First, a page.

Data Series 1004
The Defense Minerals Administration (DMA), Defense Minerals Exploration Administration (DMEA), and Office of Minerals Exploration (OME) mineral exploration programs were active over the period 1950–1974. Under these programs, the Federal Government contributed financial assistance in the exploration for certain strategic and critical minerals. The information about a mining property that was collected under these programs was placed in files called dockets. A docket is a collection of material (application, contract, correspondence, maps, reports, results) about a property for which an individual applied for exploration assistance from the Federal Government. Information found in dockets describe where mineral deposits were examined, what was found, and whether it was mined. As such, they provide very useful information to private industry regarding potential and non-potential prospect areas, provide the U.S. Geological Survey with useful information on mineral occurrences that are used in national assessments for particular mineral deposits, and provide other U.S. Federal agencies (Bureau of Indian Affairs, Bureau of Land Management, and Environmental Protection Agency) information relevant to land management, permitting, and leasing.
Use the navigation on the left for information about the programs and how to download scans (.pdf format, requires Adobe Acrobat Reader DC) of dockets.
The map below depicts the number of dockets per county in the United States. There are dockets for properties in 44 of the 50 States. The majority of site locations reside in one of the 11 Western States, which may be accessed using the map below or the navigation menu to the left. Dockets from Alaska and Hawaii, as well as those outside the 11 Western States, can be accessed using the "All dockets by State" link in the left navigation menu. Note that in this report, two-letter State abbreviations are those of the U.S. Postal Service.[an error occurred while processing this directive]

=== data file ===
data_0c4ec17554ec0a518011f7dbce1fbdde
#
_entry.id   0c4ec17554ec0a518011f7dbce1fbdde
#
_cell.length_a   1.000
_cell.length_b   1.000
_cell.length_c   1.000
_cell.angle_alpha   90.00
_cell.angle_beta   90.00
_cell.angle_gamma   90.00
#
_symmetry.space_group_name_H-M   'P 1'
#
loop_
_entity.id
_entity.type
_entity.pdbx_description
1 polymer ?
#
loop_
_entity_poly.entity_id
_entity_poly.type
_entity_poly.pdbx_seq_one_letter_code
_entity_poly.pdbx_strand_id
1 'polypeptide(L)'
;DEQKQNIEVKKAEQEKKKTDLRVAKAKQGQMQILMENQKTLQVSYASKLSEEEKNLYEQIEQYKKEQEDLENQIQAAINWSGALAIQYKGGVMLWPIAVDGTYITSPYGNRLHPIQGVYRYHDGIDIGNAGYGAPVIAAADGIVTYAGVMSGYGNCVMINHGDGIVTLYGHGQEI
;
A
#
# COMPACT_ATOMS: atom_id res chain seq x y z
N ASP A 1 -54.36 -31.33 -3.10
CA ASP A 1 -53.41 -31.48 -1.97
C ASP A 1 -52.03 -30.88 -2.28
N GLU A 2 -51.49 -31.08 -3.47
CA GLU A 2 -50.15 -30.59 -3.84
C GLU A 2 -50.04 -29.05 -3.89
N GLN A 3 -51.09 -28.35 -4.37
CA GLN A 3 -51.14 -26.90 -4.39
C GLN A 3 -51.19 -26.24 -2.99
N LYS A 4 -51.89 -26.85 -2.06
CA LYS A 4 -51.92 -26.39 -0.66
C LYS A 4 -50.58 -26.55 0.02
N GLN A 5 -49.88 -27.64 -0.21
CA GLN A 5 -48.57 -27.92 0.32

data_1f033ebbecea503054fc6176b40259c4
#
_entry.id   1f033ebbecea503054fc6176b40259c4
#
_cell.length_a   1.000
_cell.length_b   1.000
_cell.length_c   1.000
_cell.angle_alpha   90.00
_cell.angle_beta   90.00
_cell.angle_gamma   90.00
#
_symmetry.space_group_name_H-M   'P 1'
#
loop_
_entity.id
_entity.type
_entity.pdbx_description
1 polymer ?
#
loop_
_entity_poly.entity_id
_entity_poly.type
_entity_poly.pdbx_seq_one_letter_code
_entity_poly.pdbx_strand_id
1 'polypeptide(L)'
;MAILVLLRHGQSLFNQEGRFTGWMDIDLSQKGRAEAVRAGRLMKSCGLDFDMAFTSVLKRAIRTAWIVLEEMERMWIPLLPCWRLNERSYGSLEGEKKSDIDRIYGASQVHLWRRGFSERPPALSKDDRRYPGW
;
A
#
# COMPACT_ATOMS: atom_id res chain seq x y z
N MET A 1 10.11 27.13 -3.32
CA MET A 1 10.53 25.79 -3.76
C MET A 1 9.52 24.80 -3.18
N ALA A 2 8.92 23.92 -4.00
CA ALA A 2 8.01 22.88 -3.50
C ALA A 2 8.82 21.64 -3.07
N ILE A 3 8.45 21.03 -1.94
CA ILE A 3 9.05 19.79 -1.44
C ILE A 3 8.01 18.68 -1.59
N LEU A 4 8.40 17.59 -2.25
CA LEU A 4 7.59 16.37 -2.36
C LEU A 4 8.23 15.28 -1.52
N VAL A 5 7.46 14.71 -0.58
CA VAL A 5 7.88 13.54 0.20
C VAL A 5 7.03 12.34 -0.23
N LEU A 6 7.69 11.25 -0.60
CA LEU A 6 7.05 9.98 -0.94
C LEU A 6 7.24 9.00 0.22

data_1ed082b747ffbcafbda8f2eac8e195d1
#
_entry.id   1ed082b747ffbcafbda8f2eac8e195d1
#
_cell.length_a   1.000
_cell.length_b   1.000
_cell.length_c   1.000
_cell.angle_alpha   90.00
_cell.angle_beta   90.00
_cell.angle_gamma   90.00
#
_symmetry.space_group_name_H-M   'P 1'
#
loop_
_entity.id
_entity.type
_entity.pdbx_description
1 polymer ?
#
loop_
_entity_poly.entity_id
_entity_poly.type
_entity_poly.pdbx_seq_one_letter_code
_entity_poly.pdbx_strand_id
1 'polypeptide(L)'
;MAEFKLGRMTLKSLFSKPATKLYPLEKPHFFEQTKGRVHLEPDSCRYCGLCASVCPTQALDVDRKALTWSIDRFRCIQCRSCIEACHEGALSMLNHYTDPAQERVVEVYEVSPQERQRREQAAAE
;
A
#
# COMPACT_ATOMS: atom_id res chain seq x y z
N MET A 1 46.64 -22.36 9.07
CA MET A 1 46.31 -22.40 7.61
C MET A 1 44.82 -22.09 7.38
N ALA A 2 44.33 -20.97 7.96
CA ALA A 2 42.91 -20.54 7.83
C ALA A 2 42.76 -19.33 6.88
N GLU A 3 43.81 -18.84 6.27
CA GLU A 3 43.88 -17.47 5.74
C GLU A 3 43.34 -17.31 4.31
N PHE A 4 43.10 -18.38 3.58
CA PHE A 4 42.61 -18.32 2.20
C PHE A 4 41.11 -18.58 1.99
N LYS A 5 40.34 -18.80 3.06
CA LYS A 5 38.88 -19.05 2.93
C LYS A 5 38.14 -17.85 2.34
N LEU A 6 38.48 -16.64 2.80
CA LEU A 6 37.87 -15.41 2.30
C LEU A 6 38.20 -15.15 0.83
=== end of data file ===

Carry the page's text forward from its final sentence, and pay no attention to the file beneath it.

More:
The entire collection of dockets was scanned using optical character recognition (OCR), when possible, and converted into Portable Document Format (.pdf). The PDF files in this data series were compiled using PDF catalog technology. There can be be multiple PDF documents within a single PDF file. Viewing the PDF’s through a browser (IE, Chrome, Firefox, etc.) will not access all pages in a PDF file. To insure access to the entire PDF, it is strongly recommended that the user download the file and save it before opening it with a PDF reader. Acrobat Reader DC (free) is the recommended PDF reader to use to view all files in this data series.The file size of a scanned docket varies from less than 1 megabyte (MB) to 500 MB, based on the amount of information contained in the original docket and how many (if any) oversized maps are included in the scan.
Scan capture resolution ranges from 600–1,200 dots per inch (dpi) depending on original document quality. Oversized maps were scanned at higher resolutions. Original dockets are composed of vintage 1950–1970 era paper, carbon-paper copies, mimeograph copies, linen, mylar, and other fragile and sometimes poor quality media. Overall, most documents are clear and legible. Scans include all docket material, including hand-written notes and oversized maps that may have been hand drawn and colored (not OCR captured).
File sizes of scanned dockets vary from less than 1 MB to 500 MB. Download times for large files will vary based on Internet connection speed, network traffic, and computer processor speed.